A discretionary service charge is a fee that you might see added to your bill when you dine in a restaurant. This money pays for the person that has served you and is typically awarded for good service. As this fee is discretionary, you can decide whether you want to pay it.
In this article, we’ll take a closer look at discretionary service charges, including how they differ from a tip and when you should and shouldn’t pay this charge.
Can You Refuse To Pay A Service Charge In A Restaurant?
Whether or not you can refuse to pay a service charge in a restaurant will depend on whether the charge is discretionary or compulsory. If the charge is compulsory, you should have been made aware of it before placing your order. If this was the case, you are obliged to pay the service charge, unless there was an issue with the service.
If the service charge is discretionary, this means that you can choose whether to pay the fee based on the service that you received. A restaurant should not force a customer to pay this charge unless they were made aware of a compulsory service charge before placing their order.
Difference Between Service Charge And Tips
Many people mistakenly think that a service charge and a tip are the same thing. The truth is, these are different things and you need to be aware of the differences.
A tip is a voluntary payment awarded to the serving staff for good service. This is often made in cash, although some restaurants will also allow you to add a tip to a card payment when paying your bill.
A service charge is a fee to the restaurant to cover all aspects of your service including waiting staff, kitchen staff, breakages, etc. This fee is typically stated in your bill, so you will know exactly how much money the restaurant expects to receive.
Can You Remove A Discretionary Service Charge?
If you didn’t like the service that you received and believe that it doesn’t warrant a discretionary service charge, then this is something that you can ask to be removed before paying your bill. As the word ‘discretionary’ means that you can choose whether to pay it, the restaurant cannot argue with your decision not to pay the discretionary service charge.
If you’d like the discretionary service charge to be removed from your bill, you can simply ask your waiter or waitress to remove it for you. If you have any problems, ask to speak to the manager and repeat your request. They may ask for feedback on your experience so that they can understand where improvements could be made to bring the service up to your expected standards.
Is A Discretionary Service Charge VAT Taxable?
There is often some debate around whether discretionary service charges are VAT taxable, and it is a difficult question.
The question as to whether a service charge is subject to VAT depends on whether it is an integral part of the service being provided. If the service charge is compulsory and is paid by every customer, VAT must be paid.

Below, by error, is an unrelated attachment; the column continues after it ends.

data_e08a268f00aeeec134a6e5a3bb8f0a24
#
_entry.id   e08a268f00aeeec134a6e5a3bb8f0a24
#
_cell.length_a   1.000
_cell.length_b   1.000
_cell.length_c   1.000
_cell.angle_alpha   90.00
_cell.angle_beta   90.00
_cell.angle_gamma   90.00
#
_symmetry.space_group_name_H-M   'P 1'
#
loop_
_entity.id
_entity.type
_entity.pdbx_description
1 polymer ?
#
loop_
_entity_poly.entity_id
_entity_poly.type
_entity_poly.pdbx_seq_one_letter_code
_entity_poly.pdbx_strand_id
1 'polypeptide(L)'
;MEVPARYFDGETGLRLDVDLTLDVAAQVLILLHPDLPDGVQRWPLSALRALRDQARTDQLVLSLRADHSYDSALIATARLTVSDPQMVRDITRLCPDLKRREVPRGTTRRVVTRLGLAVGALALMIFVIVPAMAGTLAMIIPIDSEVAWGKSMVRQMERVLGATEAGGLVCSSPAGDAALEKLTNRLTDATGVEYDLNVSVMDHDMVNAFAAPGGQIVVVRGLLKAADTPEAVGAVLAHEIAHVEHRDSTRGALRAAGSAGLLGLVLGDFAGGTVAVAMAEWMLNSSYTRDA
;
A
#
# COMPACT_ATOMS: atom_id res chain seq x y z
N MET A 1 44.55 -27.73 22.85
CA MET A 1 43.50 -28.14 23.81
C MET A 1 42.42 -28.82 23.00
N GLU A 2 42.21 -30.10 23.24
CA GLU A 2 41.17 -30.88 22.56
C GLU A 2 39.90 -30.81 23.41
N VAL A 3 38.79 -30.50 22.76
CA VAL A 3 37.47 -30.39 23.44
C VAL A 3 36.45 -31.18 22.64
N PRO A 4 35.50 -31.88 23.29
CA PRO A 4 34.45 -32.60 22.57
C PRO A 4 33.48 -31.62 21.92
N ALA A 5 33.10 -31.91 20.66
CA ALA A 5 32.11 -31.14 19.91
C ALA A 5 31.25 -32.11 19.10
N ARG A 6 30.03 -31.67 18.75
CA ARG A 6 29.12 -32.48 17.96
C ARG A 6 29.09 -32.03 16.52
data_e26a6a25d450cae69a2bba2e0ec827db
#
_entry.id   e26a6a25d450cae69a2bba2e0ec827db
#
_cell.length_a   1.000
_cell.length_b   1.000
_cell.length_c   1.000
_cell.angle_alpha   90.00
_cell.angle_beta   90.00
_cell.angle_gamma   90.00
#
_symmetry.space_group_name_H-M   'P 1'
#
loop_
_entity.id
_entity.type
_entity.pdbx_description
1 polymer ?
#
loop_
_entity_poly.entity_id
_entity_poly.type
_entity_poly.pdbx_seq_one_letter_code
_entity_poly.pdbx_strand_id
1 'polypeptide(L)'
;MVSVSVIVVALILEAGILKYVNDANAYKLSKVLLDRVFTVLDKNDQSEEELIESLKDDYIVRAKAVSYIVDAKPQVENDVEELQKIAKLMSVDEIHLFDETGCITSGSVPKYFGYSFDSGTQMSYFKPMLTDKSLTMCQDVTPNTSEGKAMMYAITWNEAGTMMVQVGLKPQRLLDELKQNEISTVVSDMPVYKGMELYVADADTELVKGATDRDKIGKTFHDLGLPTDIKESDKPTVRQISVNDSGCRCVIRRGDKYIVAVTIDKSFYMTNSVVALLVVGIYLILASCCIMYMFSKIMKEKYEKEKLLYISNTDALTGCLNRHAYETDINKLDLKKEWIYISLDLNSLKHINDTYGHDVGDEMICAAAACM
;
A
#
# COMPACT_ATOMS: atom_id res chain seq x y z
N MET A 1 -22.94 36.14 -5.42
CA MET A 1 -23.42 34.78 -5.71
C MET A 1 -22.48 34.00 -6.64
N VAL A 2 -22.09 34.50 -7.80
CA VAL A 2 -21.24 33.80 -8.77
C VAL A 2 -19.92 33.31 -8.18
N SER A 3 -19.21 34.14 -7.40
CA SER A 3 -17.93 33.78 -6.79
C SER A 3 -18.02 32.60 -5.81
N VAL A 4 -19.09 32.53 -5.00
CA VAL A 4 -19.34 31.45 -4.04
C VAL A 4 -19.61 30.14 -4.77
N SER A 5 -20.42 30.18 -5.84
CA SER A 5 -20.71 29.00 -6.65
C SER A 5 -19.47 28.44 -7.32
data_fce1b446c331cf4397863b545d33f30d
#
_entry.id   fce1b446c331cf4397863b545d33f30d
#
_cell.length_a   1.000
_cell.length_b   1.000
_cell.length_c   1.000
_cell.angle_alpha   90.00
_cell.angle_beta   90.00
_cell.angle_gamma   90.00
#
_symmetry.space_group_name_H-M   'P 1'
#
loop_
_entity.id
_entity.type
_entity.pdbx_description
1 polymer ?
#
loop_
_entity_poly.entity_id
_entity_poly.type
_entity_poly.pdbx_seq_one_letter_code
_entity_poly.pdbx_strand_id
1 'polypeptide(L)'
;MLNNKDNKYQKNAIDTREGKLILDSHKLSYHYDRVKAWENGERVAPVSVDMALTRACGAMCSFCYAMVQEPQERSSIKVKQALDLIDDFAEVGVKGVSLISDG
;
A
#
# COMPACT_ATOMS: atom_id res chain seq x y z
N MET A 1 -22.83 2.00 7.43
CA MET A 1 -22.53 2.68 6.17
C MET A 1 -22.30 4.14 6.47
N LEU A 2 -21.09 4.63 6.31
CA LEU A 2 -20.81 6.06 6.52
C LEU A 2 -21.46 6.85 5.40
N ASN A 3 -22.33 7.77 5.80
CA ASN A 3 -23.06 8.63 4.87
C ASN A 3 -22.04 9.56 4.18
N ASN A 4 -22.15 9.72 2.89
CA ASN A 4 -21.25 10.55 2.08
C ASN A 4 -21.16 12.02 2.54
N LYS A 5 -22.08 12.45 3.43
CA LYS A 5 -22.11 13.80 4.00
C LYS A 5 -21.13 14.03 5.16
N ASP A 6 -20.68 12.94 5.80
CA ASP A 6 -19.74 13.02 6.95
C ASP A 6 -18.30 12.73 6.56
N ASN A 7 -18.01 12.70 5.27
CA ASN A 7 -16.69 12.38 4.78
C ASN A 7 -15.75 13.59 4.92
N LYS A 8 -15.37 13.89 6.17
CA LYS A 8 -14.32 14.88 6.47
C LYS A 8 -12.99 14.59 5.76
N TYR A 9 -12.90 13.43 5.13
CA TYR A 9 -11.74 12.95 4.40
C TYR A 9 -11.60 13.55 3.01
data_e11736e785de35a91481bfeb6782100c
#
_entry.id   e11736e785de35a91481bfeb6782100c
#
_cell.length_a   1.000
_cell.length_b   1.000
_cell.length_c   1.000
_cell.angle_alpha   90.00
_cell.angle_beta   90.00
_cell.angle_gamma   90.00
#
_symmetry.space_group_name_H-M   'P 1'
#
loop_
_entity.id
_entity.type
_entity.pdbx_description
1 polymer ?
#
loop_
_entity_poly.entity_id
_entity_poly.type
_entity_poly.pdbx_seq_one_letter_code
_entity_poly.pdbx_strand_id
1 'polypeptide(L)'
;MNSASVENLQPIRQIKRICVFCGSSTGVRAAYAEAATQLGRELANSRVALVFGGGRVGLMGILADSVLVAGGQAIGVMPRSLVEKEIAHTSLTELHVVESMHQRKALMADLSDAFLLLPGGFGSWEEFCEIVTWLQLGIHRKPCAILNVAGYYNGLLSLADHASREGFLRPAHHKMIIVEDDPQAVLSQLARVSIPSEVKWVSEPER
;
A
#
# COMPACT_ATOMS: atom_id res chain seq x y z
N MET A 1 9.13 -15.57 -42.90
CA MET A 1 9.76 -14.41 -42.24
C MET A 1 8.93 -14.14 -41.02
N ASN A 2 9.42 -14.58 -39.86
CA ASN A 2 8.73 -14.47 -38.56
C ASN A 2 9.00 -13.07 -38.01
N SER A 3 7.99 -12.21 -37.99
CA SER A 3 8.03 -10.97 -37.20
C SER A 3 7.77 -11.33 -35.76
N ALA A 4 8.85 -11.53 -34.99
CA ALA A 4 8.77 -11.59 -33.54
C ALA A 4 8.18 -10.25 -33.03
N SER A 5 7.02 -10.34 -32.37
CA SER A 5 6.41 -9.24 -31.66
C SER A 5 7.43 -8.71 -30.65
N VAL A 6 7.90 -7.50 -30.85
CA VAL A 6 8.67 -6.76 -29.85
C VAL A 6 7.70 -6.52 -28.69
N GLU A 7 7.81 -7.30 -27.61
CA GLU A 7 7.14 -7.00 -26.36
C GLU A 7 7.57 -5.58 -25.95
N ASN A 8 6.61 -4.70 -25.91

However, if a service charge is discretionary, meaning that customers have a genuine option whether or not to pay the charge, it falls out of the scope of VAT. This is because it is not considered an integral charge for the supply of the meal.
This is the case even if the customer pays the discretionary service charge in the same card payment as the rest of the bill. Providing the service charge is discretionary and is not compulsory, VAT does not need to be paid on this part of the bill.
Does The Service Charge Go To The Staff?
Whether or not a service charge is paid to staff will depend on the individual restaurant. Whilst some restaurants will split the service charge between staff as a bonus on top of their standard wages, others will keep the service charge to cover any breakages or customers that leave without paying their bill.
If you’re wondering what happens to the service charge after you’ve paid, the best thing to do is to speak to the individual restaurant. They should be able to tell you what happens to the service charge after you’ve paid, including whether it is given to staff.
Alternatively, if you want to be sure that the money you give is going to the staff, leaving a tip instead of paying a service charge could be the best way to go. However, again it’s best to ask the individual restaurant for their policy to ensure that your money is going directly to the staff rather than the business.
How Much Should You Tip Restaurant?
If you eat at a restaurant and a service charge is not added to your bill, you might decide that you want to reward good service by leaving the serving staff a tip. Whilst this is not a requirement, many customers do choose to do so if the service has met or exceeded their expectations.
The average tip left by customers at a restaurant for good service is usually 10% of the total bill. However, if you feel that you have received exceptional service and want to leave a larger tip for the serving staff, it is up to you how much you give.
You can either choose to leave a tip in cash, or ask for the tip to be added to your bill when you pay by card.
Whether you choose to pay a discretionary service charge is ultimately your choice. However, if you feel that the service you’ve received is not deserving of this fee, then it is your right to refuse to pay it.
However, if you choose not to pay the service charge and wish to provide feedback on your experience, this is something that the restaurant will be very interested in hearing. By giving them constructive feedback, they can hopefully resolve any problems for future customers and improve their service.